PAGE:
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PTS Presents CINEMATOGRAPHER’S CORNER with TIM ORR

TIM ORR POWECAST

T.O. - Giant's Causeway Northern Ireland 2009-44 (1)Podcasting Them Softly is extremely proud to present our latest addition to Cinematographer’s Corner — Tim Orr! Tim is one of the busiest guys behind a camera currently working in Hollywood, having amassed 40 credits over the last 15 years. He’s the cinematographer of choice for filmmaker David Gordon Green, having shot all of the versatile director’s films, along with pairing up with a diverse field of directing talent on a wide variety of other projects. Tim has worked on some of our favorite comedies from the last few years, with credits including the instant classic Pineapple Express, Jody Hill’s brilliant Observe and Report, the underrated Seeking a Friend for the End of the World, and Mike White’s charming black comedy The Year of the Dog. He’s also no stranger to dramas, having shot the gritty Nicolas Cage film Joe, the dreamy Zooey Deschanel romance All the Real Girls, the Terrence Malick produced southern thriller Undertow, and film festival favorite George Washington. TV Credits include HBO’s hilarious Eastbound and Down and he shot the pilot for the upcoming Amazon original comedy Red Oaks, which was executive produced by Steven Soderbergh. In late October, his newest feature film hits the big screen — the highly anticipated Sandra Bullock political comedy Our Brand is Crisis, which was produced by George Clooney and Grant Heslov. One of his most recent efforts is something we’re super excited to see — Pee Wee’s Big Holiday– which marks the return of Pee Wee Herman — and was produced through Netflix and is set for release in March of 2016. We hope you enjoy this fantastic chat!

CINEMATOGRAPHER SPOTLIGHT: TIM ORR — BY NICK CLEMENT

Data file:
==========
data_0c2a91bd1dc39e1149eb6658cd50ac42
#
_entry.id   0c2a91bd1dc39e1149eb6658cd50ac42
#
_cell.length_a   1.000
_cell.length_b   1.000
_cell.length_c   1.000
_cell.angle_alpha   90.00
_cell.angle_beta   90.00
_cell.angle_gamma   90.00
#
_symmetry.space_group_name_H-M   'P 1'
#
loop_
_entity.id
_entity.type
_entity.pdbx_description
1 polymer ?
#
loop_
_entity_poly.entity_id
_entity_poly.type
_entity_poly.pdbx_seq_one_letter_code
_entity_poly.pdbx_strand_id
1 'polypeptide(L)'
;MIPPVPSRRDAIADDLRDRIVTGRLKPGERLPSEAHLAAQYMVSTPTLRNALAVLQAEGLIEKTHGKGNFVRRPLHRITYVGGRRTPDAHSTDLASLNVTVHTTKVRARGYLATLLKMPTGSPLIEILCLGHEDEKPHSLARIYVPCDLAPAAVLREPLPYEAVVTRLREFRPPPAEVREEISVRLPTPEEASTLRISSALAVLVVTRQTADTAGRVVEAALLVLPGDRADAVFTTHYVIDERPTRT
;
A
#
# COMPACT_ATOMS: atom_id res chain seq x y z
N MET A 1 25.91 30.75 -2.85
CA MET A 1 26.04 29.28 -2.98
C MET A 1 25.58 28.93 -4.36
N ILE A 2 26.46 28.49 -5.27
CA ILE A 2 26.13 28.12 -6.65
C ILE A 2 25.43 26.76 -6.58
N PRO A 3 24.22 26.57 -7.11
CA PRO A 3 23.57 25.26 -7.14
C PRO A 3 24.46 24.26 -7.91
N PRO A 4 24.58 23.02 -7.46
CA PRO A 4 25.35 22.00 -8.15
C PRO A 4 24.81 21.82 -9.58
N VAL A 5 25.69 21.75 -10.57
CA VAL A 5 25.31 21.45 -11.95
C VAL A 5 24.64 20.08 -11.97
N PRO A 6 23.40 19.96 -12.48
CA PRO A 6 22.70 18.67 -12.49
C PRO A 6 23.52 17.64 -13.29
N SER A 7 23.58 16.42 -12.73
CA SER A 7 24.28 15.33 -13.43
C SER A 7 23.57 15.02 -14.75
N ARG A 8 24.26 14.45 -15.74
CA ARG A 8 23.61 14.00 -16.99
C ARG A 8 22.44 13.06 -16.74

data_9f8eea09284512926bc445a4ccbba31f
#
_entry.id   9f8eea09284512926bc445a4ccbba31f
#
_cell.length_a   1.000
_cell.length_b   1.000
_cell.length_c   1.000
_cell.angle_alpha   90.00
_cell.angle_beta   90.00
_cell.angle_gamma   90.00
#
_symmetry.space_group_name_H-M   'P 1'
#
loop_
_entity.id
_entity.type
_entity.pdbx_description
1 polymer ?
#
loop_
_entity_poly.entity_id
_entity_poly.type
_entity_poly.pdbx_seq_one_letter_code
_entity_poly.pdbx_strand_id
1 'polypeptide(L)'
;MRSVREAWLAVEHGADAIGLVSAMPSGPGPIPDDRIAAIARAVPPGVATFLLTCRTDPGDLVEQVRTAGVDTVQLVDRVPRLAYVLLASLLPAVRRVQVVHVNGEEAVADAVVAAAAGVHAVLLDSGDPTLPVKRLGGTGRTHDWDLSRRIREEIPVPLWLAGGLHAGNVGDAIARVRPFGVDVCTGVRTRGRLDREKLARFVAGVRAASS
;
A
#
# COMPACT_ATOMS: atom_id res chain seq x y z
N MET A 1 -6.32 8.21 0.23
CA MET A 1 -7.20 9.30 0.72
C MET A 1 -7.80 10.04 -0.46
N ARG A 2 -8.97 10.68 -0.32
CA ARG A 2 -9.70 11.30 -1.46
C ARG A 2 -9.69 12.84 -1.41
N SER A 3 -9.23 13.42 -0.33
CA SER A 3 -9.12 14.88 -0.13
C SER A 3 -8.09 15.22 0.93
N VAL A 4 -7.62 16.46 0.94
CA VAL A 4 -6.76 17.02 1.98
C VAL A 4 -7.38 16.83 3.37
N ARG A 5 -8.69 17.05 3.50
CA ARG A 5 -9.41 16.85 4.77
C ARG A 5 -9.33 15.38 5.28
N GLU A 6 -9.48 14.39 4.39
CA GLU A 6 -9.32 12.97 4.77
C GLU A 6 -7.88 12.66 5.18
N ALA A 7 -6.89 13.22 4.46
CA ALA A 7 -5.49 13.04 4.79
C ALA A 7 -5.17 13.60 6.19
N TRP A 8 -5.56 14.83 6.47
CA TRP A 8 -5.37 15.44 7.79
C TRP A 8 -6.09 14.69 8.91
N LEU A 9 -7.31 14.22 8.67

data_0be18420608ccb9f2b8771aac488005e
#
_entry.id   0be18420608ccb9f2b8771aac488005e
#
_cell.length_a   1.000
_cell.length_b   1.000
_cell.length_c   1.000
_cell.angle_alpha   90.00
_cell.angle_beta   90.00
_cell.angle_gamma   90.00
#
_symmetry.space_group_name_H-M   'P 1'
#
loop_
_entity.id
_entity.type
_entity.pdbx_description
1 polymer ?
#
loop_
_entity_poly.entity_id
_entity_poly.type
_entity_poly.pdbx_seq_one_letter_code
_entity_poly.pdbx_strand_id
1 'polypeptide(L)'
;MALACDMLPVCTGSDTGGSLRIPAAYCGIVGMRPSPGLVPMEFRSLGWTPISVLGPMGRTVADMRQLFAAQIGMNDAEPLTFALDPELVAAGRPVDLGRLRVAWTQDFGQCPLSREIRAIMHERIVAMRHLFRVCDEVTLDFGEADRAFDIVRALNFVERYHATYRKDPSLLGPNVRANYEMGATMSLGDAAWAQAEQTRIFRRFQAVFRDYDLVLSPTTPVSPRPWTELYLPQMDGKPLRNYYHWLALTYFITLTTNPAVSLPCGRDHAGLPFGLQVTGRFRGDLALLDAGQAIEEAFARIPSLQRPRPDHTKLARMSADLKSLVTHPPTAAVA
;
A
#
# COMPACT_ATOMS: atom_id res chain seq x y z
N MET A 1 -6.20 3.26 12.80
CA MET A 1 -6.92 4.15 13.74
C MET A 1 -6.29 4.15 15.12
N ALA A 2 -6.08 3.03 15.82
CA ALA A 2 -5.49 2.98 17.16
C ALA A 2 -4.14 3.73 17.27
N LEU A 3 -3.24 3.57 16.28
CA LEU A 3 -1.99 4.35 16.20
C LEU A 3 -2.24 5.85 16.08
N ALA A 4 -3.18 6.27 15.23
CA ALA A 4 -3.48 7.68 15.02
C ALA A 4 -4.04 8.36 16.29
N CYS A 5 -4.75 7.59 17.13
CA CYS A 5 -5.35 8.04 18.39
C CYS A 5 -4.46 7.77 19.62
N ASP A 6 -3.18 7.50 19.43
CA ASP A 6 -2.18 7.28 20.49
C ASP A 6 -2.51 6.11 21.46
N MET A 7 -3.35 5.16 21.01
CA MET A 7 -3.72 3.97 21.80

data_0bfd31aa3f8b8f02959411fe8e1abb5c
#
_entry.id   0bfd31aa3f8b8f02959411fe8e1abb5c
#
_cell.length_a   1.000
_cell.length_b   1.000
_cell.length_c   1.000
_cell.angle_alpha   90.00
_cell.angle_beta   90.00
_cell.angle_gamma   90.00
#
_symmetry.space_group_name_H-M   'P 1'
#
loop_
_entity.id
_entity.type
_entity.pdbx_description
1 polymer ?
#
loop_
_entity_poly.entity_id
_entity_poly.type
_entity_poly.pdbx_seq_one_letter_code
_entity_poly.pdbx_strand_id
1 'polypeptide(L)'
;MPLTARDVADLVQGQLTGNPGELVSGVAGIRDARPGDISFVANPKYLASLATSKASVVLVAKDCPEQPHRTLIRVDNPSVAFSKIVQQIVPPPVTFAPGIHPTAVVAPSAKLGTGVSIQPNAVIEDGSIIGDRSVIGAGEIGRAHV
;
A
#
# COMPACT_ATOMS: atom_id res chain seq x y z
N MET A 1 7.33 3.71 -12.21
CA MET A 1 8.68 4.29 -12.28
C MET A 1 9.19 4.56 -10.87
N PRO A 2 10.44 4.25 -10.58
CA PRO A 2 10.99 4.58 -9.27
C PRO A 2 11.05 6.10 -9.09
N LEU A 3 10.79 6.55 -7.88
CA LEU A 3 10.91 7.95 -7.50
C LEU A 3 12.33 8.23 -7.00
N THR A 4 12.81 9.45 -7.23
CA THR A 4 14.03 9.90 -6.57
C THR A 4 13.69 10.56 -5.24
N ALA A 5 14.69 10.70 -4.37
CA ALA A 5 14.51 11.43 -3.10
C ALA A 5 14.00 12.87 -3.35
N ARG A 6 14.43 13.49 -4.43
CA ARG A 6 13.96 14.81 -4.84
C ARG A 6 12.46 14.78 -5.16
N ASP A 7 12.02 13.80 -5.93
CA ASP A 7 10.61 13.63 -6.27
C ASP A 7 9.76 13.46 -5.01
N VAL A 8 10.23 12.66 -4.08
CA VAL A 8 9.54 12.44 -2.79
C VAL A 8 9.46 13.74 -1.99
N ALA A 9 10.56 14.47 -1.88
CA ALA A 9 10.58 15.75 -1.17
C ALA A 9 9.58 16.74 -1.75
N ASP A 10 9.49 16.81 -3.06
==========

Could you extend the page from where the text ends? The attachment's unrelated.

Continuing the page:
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Tim Orr is one of the busiest cinematographers currently working in Hollywood, having amassed 40 credits over the last 15 years, putting his distinct touch on both comedies and dramas, always knowing how to approach every visual situation with an organic and naturalistic quality. He’s the director of photography of choice for eclectic, can’t-pin-him-down filmmaker David Gordon Green, having shot all of the versatile director’s films, along with pairing up with a diverse field of directing talent on a terrific mix of studio and indie material. Tim has worked on some of the best comedies over the last few years, including the instant stoner classic Pineapple Express from DGG, Jody Hill’s brilliant satire Observe and Report, the underrated end-of-times comedy Seeking a Friend for the End of the World, and Mike White’s charming black comedy The Year of the Dog. He’s also no stranger to dramas, having collaborated with DGG on the gritty Nicolas Cage film Joe, the dreamy Zooey Deschanel romance All the Real Girls, the Terrence Malick produced southern thriller Undertow, and film festival favorite George Washington. He’s also dabbled in television, with credits that include HBO’s hilarious water-cooler sensation Eastbound and Down, and he recently shot the pilot for the upcoming comedy Red Oaks for Amazon Originals, which was exec produced by Steven Soderbergh. In late October, his newest feature film hits the big screen – the highly anticipated Sandra Bullock political comedy Our Brand is Crisis – which was produced by George Clooney and Grant Heslov, and could be a factor in the year end awards season. He’s also got the Netflix original film Pee Wee’s Big Holiday, which marks the return of Paul Reubens as Pee Wee Herman(!), which is set for release in March of 2016. Orr is one of those tremendously talented cameramen who can switch back and forth, effortlessly, between genres and styles, and it will be exciting to see where his career goes from here after establishing such an interesting and varied body of work.